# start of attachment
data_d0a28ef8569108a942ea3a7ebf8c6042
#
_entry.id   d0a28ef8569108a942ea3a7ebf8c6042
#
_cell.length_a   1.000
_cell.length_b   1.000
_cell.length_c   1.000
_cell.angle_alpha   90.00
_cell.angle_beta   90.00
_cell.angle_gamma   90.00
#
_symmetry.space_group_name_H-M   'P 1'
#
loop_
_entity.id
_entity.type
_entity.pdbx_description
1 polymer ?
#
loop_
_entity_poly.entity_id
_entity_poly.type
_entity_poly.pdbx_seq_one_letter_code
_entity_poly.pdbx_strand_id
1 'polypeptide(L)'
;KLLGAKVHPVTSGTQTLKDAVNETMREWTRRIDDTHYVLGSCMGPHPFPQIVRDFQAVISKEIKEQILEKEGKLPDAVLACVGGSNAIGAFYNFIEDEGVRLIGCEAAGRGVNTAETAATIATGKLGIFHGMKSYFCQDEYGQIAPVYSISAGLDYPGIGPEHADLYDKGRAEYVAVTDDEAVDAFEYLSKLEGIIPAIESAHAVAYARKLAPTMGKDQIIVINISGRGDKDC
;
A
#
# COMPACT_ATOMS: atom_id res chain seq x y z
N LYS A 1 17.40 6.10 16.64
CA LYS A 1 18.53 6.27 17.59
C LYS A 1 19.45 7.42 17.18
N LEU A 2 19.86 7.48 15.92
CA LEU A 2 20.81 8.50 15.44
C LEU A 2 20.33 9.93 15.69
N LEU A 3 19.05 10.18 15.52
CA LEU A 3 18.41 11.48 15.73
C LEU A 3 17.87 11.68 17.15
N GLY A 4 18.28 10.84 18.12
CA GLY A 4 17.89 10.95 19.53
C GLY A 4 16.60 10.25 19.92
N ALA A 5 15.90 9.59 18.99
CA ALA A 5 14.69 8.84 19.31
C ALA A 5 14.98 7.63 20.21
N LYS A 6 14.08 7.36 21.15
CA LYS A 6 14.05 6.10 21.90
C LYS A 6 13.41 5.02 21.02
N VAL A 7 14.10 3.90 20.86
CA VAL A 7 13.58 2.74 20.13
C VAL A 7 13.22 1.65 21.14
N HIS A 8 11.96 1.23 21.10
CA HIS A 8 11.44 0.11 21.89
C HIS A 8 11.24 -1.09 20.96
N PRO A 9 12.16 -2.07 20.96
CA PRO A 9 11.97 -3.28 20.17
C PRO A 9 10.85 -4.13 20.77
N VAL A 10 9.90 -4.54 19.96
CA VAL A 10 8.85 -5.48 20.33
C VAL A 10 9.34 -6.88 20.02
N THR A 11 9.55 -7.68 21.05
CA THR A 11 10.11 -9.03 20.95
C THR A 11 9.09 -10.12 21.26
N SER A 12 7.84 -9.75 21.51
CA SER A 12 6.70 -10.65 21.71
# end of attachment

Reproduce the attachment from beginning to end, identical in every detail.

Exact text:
data_d0a28ef8569108a942ea3a7ebf8c6042
#
_entry.id   d0a28ef8569108a942ea3a7ebf8c6042
#
_cell.length_a   1.000
_cell.length_b   1.000
_cell.length_c   1.000
_cell.angle_alpha   90.00
_cell.angle_beta   90.00
_cell.angle_gamma   90.00
#
_symmetry.space_group_name_H-M   'P 1'
#
loop_
_entity.id
_entity.type
_entity.pdbx_description
1 polymer ?
#
loop_
_entity_poly.entity_id
_entity_poly.type
_entity_poly.pdbx_seq_one_letter_code
_entity_poly.pdbx_strand_id
1 'polypeptide(L)'
;KLLGAKVHPVTSGTQTLKDAVNETMREWTRRIDDTHYVLGSCMGPHPFPQIVRDFQAVISKEIKEQILEKEGKLPDAVLACVGGSNAIGAFYNFIEDEGVRLIGCEAAGRGVNTAETAATIATGKLGIFHGMKSYFCQDEYGQIAPVYSISAGLDYPGIGPEHADLYDKGRAEYVAVTDDEAVDAFEYLSKLEGIIPAIESAHAVAYARKLAPTMGKDQIIVINISGRGDKDC
;
A
#
# COMPACT_ATOMS: atom_id res chain seq x y z
N LYS A 1 17.40 6.10 16.64
CA LYS A 1 18.53 6.27 17.59
C LYS A 1 19.45 7.42 17.18
N LEU A 2 19.86 7.48 15.92
CA LEU A 2 20.81 8.50 15.44
C LEU A 2 20.33 9.93 15.69
N LEU A 3 19.05 10.18 15.52
CA LEU A 3 18.41 11.48 15.73
C LEU A 3 17.87 11.68 17.15
N GLY A 4 18.28 10.84 18.12
CA GLY A 4 17.89 10.95 19.53
C GLY A 4 16.60 10.25 19.92
N ALA A 5 15.90 9.59 18.99
CA ALA A 5 14.69 8.84 19.31
C ALA A 5 14.98 7.63 20.21
N LYS A 6 14.08 7.36 21.15
CA LYS A 6 14.05 6.10 21.90
C LYS A 6 13.41 5.02 21.02
N VAL A 7 14.10 3.90 20.86
CA VAL A 7 13.58 2.74 20.13
C VAL A 7 13.22 1.65 21.14
N HIS A 8 11.96 1.23 21.10
CA HIS A 8 11.44 0.11 21.89
C HIS A 8 11.24 -1.09 20.96
N PRO A 9 12.16 -2.07 20.96
CA PRO A 9 11.97 -3.28 20.17
C PRO A 9 10.85 -4.13 20.77
N VAL A 10 9.90 -4.54 19.96
CA VAL A 10 8.85 -5.48 20.33
C VAL A 10 9.34 -6.88 20.02
N THR A 11 9.55 -7.68 21.05
CA THR A 11 10.11 -9.03 20.95
C THR A 11 9.09 -10.12 21.26
N SER A 12 7.84 -9.75 21.51
CA SER A 12 6.70 -10.65 21.71